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China, US Discussing Textile Tensions

China and the United States are scheduled to hold a new round of talks today as textile frictions between the two sides continue to flare as hot as Beijing's weather, a China's Ministry of Commerce official said.

"This round, which still concentrates on the technical level, is expected to pave the way for further talks in the Sino-US Joint Commission for Commerce and Trade to be held next Monday in Beijing," the source said.

The last round of Sino-US talks, in the wake of a deal China made with the European Union, was held on June 17.

Some insiders are wondering whether discussions between the two governments will be able to rescue two sides from their current imbroglio.

The China Chamber of Commerce for the Import and Export of Textiles warned Chinese textile exporters to stop exporting cotton trousers, shirts, and underwear to the US market because border officials may shut down traffic within a few days.

According to figures from US Customs, Chinese exporters have used up 96 to 98 per cent of their entire year's quotas in the three categories through July 5.

Statistics from the China General Administration of Customs shows that the clearance rate of these categories had all exceeded 100 per cent by July 4. Figures for man-made fibre shirts also had surpassed 100 per cent.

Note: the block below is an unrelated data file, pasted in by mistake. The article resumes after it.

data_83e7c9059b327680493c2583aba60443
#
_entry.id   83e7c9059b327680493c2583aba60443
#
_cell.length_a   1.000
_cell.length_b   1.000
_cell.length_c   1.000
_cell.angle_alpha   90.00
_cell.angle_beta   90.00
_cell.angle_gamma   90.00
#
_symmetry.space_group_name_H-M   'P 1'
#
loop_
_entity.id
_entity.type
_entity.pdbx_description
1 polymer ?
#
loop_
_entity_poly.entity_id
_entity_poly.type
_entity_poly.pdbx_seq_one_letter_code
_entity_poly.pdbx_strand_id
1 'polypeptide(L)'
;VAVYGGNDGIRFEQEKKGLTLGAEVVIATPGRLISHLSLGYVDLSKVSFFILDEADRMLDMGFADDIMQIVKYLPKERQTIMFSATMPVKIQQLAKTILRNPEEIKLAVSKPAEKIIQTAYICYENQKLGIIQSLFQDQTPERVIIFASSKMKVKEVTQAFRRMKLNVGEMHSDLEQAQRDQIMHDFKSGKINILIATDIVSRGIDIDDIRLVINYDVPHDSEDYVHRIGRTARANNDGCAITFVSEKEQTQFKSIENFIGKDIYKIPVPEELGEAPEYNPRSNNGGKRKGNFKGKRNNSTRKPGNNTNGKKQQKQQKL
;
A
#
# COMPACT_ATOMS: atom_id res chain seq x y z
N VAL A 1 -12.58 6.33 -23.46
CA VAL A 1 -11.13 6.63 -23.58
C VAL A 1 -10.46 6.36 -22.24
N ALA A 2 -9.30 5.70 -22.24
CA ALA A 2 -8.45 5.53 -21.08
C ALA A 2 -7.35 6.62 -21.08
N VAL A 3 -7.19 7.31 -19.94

"Those companies whose products will be kept out the United States will have to bear large losses," said Liang Shiyu, an official with the chamber.

She explained they will have to pay more for shipment and stock no matter whether they are going to export the products to other countries or transport them back to China.

Meanwhile, it has been suggested that other companies who still have orders for various categories of textile products on hand should rev up their production and shipment and not sign new deals.

On the other hand, Chinese textile companies are exporting as many items as possible to European Union countries, cashing in on a "vacuum period" before the implementation of new management controls goes into effect.

Knowing that such practices might result in high risk, an official of a Shanghai-based textile manufacturer said producers had no other choice.

"How can we just wait and watch at home when all our competitors are doing so," said the official, who declined to be named.

The new management scheduled to take effect from July 20 will allocate EU quotas to the companies according to their exports last year and this year. But the exports before July 20 will not be counted.

If the remaining quotas to the United States and EU markets are not handled properly, a big blow to the Chinese textile industry, particularly small enterprises, is expected.

Canadian textile association also filed complaint to the Canadian International Trade Tribunal earlier this week in a bid to launch safeguard measures on nine categories of garments of China.

(China Daily July 8, 2005)

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